The rain dances its gentle tango on the roof of a boat that sways awkwardly along the inlet as we travel from Port Alberni to Ucluelet on Vancouver Island. I squint up at the misty sky in desperate hope that the clouds begin to dissipate and the rain begins to lessen its drizzle. My eyes wander the horizon as the ship begins to bob among the rolling tides of the inlet and my hand grasps loosely at the white railing hoping to stabilize myself.
In the distance a great eagle sits perched among the highest branch in the forest, surveying her territory. With a lunge she sweeps down and floats across the ripples in the sea searching for her prey. There is such majesty to these lands, such a natural power that it can feel overwhelming; I think we need more of this humbling feeling in our lives.
The ferry enters a calm harbour as forms of human activity begin to surface. A jet boat races along the water, hopping as the waves don’t manage to serve as a deterrent. A log house peeks out from the woods glaring out at the view. Overhead a float plane churns through the grey sky tilting sideways as it makes its way around the bend.
I’ve arrived in Ucluelet, and am quickly whisked away to another adventure on the water. I dive my feet awkwardly into the mouth of the green kayak I have been assigned and push away into the reflective waters of the inlet. With each paddle I feel myself becoming more at peace; less an intruder on the waters and more a part of the environment itself. As we glide along the banks of the ocean, a sea lion stares at us with an unimpressed look, fish dance in the cool waters, a sea star clings to the dark rock wall and, what is becoming the symbol of my day, a beautiful bald eagle swoops over head before settling on a sturdy branch of a tree overhead. A cool wind carries a fresh natural breathe I’ve been missing, a taste of the world the way it should be.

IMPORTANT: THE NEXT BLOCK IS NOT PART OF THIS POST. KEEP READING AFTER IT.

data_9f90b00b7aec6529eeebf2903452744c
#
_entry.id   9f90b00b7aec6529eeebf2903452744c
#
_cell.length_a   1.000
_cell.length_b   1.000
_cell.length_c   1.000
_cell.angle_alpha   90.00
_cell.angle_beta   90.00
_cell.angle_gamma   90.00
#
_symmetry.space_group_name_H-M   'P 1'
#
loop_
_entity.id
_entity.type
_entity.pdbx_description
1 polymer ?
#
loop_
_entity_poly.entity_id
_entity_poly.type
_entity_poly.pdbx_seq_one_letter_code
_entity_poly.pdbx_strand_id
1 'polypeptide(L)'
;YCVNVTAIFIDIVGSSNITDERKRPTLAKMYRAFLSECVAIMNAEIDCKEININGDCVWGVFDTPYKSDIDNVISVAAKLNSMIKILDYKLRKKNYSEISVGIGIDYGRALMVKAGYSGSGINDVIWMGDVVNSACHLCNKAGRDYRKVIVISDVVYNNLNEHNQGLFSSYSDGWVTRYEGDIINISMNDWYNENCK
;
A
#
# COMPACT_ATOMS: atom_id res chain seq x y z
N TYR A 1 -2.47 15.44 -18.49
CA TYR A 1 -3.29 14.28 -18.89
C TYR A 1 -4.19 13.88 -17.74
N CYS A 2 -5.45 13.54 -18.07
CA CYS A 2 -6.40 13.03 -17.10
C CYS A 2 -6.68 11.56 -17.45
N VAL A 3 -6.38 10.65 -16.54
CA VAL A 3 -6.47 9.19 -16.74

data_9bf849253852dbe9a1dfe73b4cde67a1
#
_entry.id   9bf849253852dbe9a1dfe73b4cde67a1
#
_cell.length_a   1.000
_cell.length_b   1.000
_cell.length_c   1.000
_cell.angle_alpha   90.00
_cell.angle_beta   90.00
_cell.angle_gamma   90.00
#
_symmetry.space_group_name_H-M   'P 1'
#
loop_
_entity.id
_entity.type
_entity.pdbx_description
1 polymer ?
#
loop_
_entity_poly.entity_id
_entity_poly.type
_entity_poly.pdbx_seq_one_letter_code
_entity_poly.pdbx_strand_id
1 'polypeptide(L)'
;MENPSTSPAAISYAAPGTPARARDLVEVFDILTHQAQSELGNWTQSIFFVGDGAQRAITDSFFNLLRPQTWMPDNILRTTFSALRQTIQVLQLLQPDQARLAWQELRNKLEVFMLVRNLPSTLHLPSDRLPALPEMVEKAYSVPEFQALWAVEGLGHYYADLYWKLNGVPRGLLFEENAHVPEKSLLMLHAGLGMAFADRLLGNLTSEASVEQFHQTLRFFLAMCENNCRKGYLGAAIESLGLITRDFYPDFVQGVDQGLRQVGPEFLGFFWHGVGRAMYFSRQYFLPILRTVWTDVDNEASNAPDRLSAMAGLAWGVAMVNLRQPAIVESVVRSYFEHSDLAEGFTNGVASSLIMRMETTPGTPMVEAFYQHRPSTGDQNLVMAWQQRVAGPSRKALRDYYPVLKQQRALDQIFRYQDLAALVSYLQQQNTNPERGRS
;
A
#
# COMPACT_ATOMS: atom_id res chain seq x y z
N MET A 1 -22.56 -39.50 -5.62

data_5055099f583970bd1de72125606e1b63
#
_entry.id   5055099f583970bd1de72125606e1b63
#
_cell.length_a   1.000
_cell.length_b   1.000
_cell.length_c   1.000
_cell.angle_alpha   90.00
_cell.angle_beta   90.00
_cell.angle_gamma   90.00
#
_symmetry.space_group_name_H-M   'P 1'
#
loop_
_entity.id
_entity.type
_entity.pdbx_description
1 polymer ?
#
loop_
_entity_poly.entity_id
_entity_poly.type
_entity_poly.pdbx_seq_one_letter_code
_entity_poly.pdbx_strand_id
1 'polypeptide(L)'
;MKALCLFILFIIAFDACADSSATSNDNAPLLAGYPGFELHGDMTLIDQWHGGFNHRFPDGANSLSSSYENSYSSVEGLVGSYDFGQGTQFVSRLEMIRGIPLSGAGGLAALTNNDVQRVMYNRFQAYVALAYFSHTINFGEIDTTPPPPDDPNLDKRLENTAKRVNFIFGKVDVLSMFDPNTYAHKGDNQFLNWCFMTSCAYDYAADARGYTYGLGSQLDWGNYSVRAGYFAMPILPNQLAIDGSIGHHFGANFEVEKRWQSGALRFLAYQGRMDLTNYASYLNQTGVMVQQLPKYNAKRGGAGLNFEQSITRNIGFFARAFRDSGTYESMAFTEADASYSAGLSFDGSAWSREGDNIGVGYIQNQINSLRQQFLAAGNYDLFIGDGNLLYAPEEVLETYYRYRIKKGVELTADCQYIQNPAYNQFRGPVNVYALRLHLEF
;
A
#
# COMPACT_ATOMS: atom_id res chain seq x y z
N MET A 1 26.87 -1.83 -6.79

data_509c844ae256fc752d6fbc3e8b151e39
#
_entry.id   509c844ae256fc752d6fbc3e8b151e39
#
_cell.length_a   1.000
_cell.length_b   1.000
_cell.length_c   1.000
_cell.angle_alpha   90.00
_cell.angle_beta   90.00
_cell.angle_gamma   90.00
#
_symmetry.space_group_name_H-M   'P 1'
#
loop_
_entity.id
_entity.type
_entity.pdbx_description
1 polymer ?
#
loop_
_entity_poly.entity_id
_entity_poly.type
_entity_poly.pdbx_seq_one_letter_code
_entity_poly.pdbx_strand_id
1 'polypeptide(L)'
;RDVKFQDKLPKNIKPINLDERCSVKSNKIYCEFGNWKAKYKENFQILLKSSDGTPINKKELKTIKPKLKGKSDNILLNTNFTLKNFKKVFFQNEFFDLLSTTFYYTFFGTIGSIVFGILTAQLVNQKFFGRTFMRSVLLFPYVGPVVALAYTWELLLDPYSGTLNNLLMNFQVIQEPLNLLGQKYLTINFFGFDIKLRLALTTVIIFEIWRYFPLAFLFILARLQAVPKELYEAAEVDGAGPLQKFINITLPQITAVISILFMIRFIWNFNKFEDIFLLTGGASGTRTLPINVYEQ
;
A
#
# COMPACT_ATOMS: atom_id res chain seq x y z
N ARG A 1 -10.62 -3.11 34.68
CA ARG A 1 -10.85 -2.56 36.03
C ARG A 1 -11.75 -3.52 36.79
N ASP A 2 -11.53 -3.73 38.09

With my arms aching from the paddle, my legs decide they haven’t explored the area enough. My dancing feet pull me through the bright green foliage of the Wild Pacific Trail, and again I am blown away by the beauty of this region. Tall cedars and firs stretch out into the sky chasing the clouds while at their feet a banana slug crawls precariously through the muddy path. At each turn a new view presents itself like a runway for the nature photographer. In the distance, the rocky shoreline dissipates into a sky shade of blue and grey.
As the sun tumbles below the horizon, I can’t help but feel a smile peel its way across my cheeks. I look around and find myself alone among the rocks of one of the most beautiful places my eyes have ever set their gaze upon. A small fish struggles within a tide pool that has formed before a wave tosses itself in creating a dramatic natural rescue. I set my camera down and sit on a rock, not concerned with capturing the moment. It’s pointless to try to capture this sentiment on film, these instances are ones that can’t be felt by anyone else by glancing at your photos. Away from the race of the city and the stresses of earning a living, these are spiritual sentiments shared between you and nature, something I think we all need a little bit more of in our lives.